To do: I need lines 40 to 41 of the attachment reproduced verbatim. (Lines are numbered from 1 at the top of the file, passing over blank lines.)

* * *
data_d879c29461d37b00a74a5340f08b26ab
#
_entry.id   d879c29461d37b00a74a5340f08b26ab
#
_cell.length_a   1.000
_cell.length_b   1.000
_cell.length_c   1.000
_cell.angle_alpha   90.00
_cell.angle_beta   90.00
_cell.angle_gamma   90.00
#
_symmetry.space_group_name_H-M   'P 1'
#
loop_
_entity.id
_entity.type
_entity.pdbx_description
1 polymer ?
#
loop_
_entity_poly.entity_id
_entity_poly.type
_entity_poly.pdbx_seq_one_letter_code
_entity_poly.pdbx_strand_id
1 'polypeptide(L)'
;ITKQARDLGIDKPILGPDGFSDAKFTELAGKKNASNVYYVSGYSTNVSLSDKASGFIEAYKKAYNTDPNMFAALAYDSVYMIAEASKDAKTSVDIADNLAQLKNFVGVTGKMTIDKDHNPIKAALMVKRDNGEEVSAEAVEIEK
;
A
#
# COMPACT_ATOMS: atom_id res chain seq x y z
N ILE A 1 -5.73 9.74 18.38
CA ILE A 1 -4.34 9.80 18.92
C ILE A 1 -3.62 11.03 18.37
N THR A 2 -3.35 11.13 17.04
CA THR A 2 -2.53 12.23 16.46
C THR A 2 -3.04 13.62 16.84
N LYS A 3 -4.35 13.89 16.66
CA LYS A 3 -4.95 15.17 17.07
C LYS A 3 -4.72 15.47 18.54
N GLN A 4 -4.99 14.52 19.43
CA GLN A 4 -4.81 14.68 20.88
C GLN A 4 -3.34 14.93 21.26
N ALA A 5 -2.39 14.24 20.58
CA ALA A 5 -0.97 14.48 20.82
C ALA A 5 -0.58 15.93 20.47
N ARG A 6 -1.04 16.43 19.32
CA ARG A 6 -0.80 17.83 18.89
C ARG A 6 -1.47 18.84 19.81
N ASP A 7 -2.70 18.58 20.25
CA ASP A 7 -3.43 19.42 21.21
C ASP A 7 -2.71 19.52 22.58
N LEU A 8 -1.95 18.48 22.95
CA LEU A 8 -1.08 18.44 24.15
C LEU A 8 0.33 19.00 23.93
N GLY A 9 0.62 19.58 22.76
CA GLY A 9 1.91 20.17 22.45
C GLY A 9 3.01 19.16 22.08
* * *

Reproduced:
N GLN A 4 -4.99 14.52 19.43
CA GLN A 4 -4.81 14.68 20.88